Third of organisations unprepared for cyber incidents, says BSI
29 September 2020 | 0
Research by the cybersecurity and information resilience team at BSI has found that more than a third of organisations are unprepared for a cyber incident, with one in six highlighting that they have experienced a Covid-19 related data breach and cyber-attack in the past six months.
The research was conducted as part of a readiness to reopen and new hybrid office dynamic campaign to understand the levels of cybersecurity preparedness in the current environment. Respondent sectors covered banking and finance, food and retail, ICT and telecoms, manufacturing, and engineering as well as pharma/healthcare and medical devices, transport and logistics and professional services.
Across the globe organisations are adapting their working structures, staggering teams in the office, or working from home to adhere to government health guidance regarding physical distancing and employee wellbeing. This hybrid working model, a mix of office and home, presents a range of challenges, most notably around cybersecurity where the threat landscape continues to increase.
Stephen O’Boyle, global practice director for cyber, risk & advisory at BSI, said: “Today, it’s not a question of whether a breach will take place, it’s a question of how the business can manage it when it happens. Incident response is a critical component of defence should an attack take place, so making sure you are prepared is essential for the continuity and sustainability of the business.”
Readiness to reopen
Considering the changes to the way many organisations do business now, when asked how cybersecurity-ready organisations are to reopen the office, two-thirds were satisfied with new physical security measures that have been put in place; almost three-quarters (73%) said they their operations security measures were prepared; and a full three-quarters (75%) said they had prepared for changes to network security and security governance.
“Organisations should re-evaluate system changes to security operation functions that they may have made suddenly to get the business operating remotely when work from home was first required, and now determine whether those changes are still appropriate,” said O’Boyle.
“This includes network security as well as identity and access management (IAM) configurations. Similarly, security governance covering risk registers and corporate policies will need to be updated to align to the new operating environment, in the office and at home or an alternative remote location.”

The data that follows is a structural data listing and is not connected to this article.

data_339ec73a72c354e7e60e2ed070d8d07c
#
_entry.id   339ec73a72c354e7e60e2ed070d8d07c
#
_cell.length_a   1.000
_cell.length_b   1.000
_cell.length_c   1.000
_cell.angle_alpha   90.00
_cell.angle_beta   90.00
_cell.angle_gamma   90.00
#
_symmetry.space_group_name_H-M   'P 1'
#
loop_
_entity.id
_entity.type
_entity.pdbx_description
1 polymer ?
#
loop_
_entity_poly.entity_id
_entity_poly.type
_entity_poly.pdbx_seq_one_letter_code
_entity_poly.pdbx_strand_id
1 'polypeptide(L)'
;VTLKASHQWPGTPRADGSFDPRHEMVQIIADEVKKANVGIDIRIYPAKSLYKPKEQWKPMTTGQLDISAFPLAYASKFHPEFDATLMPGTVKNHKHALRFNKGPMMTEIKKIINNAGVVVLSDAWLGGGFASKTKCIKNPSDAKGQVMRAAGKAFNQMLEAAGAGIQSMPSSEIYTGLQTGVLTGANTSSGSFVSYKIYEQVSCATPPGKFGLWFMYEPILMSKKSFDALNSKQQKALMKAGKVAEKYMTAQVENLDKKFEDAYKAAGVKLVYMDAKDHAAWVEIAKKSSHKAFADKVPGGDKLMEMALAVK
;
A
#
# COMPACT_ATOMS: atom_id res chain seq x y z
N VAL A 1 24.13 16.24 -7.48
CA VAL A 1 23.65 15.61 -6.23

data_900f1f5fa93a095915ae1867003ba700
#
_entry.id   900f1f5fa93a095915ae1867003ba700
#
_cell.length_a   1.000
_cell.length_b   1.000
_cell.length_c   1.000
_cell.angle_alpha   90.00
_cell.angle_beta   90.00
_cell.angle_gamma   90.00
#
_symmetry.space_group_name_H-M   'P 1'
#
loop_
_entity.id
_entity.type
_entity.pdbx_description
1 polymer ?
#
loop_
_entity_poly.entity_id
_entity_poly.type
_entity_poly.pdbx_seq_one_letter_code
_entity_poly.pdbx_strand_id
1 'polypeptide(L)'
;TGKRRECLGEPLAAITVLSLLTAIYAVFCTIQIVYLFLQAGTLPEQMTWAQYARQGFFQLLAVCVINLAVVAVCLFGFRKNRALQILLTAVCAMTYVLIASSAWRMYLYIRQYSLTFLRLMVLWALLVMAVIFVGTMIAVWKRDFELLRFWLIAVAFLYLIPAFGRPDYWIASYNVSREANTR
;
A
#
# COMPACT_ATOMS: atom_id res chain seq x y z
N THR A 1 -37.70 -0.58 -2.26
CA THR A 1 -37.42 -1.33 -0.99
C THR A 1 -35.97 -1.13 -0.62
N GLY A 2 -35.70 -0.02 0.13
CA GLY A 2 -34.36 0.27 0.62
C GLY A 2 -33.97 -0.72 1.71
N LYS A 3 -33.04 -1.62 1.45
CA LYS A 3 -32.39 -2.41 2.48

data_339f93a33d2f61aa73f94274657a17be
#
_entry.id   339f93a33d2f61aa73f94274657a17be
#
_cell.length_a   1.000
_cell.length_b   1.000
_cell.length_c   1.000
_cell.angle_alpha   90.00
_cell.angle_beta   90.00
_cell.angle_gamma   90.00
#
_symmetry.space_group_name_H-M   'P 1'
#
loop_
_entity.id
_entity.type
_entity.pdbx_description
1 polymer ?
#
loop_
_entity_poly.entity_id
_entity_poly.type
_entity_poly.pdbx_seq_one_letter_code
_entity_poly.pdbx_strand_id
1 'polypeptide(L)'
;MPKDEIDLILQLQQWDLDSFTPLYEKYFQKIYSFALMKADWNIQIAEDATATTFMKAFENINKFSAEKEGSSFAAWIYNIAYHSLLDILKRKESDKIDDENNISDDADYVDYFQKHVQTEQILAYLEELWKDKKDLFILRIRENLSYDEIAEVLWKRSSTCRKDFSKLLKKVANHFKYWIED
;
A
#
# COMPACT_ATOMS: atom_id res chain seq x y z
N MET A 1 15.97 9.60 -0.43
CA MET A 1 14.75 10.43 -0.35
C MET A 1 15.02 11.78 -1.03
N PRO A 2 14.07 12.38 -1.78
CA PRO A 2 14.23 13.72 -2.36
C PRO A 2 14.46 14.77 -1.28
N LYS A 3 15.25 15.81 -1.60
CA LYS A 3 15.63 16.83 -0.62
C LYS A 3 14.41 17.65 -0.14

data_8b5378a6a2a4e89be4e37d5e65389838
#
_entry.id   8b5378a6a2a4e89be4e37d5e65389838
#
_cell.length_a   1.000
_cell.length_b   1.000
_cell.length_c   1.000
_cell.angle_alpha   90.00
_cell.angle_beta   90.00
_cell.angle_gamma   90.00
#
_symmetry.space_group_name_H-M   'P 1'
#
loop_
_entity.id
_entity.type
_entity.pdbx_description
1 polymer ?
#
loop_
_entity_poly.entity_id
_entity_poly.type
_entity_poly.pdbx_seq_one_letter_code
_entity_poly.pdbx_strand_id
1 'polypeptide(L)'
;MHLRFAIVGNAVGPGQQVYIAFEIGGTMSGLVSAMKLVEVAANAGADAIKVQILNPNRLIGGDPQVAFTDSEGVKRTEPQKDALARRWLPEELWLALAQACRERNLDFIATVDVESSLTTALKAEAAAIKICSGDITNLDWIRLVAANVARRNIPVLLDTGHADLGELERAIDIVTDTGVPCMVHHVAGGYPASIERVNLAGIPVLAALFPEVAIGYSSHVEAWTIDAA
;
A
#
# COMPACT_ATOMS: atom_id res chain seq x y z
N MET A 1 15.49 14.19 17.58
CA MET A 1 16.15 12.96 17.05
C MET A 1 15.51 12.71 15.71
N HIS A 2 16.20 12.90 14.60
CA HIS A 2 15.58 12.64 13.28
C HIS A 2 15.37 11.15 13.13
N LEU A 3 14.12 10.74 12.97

“Business continuity and sustainability are areas where we are seeing growth in our consulting practice. Covid-19 has highlighted just how vital it is to have a robust plan in place that anticipates low likelihood or high impact eventualities and how best to deal with them. While 74% of our survey respondents are prepared to react to a disaster event, that left 26% who are not, and we would advise those companies to address this quickly,” said O’Boyle.
Hybrid office and shadow IT concerns
While the hybrid model is seen as a flexible solution to allow employees efficiently perform their daily duties while keeping them safe, it also generates potential cybersecurity risks if left unmanaged. Risks in this scenario are primarily based around loss of visibility of employee activity and data, employee susceptibility to phishing attacks, and employees using shadow IT.
BSI found that almost half of all organisations are unprepared for the implications of ‘shadow IT’ on their business in a hybrid office scenario. This is when an employee uses an unsanctioned cloud service, device, or software, for their work, which can often lead to an increased risk of a data breach. In a rush to enable the business to work remotely, IT teams may have put solutions in place that did not go through normal security governance lifecycle processes.
“We are witnessing cybersecurity risks and threats mounting daily and working from home may be causing additional employee fatigue, leaving potential for poor judgment when it comes to identifying risks and deciding whether to click on a potentially malicious link or attachment,” said O’Boyle. “The lack of governance and the haste to empower remote users creates opportunities for hackers as traditional security mechanisms can often be absent.
O’Boyle continued: “There is potential for data leakage through cloud services as well as the use of BYOD (bring your own device). The assurance over the security of the BYOD can be lost, and potential questions arise over ownership and access to data. Approved corporate devices are advisable that traditionally provide encryption, patching, Web filtering and anti-malware. For these reasons it is important that IT managers educate about data management and clarify shadow IT and BYOD policies.
“We encourage employers to carry out regular awareness training and education around cybersecurity risks. All levels of an organisation need to be aware of cybersecurity risks, especially senior management. The current environment we are living in has exacerbated the threats, meaning cybersecurity needs to be at the core of business decisions now more than ever.”